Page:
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Machiavellism - Small-scale Societies And Kingdoms, Ancient China, Ancient India, Europe, Machiavellian Rule

ruler practice ideal expedient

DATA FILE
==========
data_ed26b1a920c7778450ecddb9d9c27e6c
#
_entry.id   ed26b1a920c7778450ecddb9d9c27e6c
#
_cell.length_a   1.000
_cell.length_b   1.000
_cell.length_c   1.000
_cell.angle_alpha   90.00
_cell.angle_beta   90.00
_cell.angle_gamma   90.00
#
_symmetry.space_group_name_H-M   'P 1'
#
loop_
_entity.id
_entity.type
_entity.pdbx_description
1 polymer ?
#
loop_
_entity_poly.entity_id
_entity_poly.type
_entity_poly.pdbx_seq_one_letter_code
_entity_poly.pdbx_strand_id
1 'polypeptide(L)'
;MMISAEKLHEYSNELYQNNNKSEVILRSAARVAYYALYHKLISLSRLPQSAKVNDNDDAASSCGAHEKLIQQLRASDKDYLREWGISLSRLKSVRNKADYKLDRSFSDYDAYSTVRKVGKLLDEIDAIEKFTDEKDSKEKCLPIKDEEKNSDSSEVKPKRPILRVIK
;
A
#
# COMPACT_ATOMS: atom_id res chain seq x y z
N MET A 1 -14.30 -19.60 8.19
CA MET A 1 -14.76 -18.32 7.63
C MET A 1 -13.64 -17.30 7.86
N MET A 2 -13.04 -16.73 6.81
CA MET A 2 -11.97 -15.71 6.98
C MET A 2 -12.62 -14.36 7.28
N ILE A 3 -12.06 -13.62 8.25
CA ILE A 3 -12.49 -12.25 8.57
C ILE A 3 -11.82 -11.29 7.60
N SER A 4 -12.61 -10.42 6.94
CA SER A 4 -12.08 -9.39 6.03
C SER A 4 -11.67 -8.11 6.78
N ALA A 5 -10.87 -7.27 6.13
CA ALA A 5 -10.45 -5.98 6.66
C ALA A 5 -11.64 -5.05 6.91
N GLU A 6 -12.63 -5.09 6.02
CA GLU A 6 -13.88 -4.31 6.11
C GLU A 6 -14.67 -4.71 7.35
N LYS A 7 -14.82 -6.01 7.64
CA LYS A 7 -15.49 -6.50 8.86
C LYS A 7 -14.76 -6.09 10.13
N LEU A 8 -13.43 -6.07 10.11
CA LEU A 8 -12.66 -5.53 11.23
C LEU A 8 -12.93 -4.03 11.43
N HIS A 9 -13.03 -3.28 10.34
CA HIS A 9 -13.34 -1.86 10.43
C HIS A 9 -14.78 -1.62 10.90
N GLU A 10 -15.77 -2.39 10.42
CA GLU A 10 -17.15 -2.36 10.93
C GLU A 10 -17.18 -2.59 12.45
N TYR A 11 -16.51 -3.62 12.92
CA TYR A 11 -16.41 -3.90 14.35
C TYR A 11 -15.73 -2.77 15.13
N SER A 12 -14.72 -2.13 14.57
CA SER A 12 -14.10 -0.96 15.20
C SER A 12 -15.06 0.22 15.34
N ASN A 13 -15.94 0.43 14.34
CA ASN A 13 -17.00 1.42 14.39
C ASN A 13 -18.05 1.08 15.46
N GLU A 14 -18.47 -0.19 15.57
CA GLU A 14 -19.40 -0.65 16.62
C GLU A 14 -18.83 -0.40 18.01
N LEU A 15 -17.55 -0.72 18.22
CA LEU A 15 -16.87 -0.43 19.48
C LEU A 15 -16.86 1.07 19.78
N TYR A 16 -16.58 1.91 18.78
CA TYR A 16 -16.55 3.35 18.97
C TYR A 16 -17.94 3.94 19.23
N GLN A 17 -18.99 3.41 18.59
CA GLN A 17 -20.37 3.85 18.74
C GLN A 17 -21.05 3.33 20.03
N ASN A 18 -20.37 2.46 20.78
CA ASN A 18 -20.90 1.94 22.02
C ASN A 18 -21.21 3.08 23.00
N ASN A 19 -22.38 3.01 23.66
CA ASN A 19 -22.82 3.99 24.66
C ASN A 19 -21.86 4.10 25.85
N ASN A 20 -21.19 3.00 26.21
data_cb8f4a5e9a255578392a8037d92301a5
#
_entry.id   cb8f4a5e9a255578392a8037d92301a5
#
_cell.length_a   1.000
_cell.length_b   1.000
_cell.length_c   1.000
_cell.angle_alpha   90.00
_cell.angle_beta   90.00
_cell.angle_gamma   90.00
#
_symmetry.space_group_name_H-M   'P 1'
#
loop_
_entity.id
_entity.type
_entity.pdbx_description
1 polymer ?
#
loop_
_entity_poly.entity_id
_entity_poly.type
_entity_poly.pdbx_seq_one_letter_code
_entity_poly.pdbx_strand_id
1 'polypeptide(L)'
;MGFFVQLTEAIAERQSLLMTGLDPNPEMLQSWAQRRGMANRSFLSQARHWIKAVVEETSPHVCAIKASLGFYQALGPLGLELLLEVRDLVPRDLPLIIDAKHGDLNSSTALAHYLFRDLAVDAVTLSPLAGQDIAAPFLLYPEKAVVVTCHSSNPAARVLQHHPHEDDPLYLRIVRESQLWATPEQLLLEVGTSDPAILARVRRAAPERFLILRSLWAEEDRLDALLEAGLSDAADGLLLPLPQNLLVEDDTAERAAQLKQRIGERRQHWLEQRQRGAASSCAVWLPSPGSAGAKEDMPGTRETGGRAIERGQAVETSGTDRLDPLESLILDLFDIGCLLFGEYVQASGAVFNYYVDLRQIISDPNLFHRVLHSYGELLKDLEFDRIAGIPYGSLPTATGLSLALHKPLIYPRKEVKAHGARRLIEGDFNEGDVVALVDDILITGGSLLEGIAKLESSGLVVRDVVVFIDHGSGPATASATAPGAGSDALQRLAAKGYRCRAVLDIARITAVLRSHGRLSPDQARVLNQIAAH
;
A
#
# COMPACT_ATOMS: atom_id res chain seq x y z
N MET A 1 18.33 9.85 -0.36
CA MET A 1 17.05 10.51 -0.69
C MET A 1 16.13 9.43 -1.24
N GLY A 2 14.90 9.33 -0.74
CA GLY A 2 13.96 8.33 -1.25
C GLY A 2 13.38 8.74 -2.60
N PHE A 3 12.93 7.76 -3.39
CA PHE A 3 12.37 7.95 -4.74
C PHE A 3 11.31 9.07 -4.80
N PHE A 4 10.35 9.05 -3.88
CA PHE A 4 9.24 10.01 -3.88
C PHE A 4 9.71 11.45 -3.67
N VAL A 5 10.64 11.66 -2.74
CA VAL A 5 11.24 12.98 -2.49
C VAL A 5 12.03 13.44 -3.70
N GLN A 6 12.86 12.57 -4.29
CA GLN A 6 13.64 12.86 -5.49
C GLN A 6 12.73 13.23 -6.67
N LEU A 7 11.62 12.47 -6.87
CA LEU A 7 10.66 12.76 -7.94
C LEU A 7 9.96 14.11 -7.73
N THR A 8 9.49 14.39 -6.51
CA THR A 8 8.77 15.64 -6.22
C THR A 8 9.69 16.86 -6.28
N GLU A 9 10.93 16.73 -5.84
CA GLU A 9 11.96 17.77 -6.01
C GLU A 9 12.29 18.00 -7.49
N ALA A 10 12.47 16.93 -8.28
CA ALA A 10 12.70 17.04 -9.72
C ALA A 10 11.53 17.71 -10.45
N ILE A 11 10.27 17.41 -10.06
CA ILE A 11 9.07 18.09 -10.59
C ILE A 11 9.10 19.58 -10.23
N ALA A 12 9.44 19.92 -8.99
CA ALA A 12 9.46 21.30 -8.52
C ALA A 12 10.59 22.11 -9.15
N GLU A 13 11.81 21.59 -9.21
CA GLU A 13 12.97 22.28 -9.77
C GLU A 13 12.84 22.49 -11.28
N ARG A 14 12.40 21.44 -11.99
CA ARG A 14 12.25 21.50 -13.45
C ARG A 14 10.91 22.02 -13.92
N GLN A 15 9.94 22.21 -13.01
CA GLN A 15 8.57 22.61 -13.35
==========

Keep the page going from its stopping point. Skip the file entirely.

Machiavellism, a word that goes back to the late sixteenth century, is a name for the theory and practice of amoral politics. In its ideal, simply abstract sense, it is not meant to coincide exactly with the views or practices of any historical individual, even Niccolò Machiavelli (1469–1527) himself. When Machiavelli praises the citizens of the ancient republic of Rome as noble and public-spirited, he is no Machiavellian. Consistent Machiavellism is unconstrained by custom, ideal, or conscience and aims only at the expedient means, lawful or not, to gain desired political ends. War is thought not only often expedient but necessary to maintain a people's vigor. The absence of moral restraint is reinforced by the fixed opinion that human beings are by nature weak, inconstant, selfish, and inclined to evil. Expositions of Machiavellism often take the form of advice for a ruler, who is regarded as indispensable to the state, and the welfare of ruler and state are considered to be identical. Aimed at practice rather than theory, the literature of Machiavellism is filled with amoral strategies to gain the ruler's ends.

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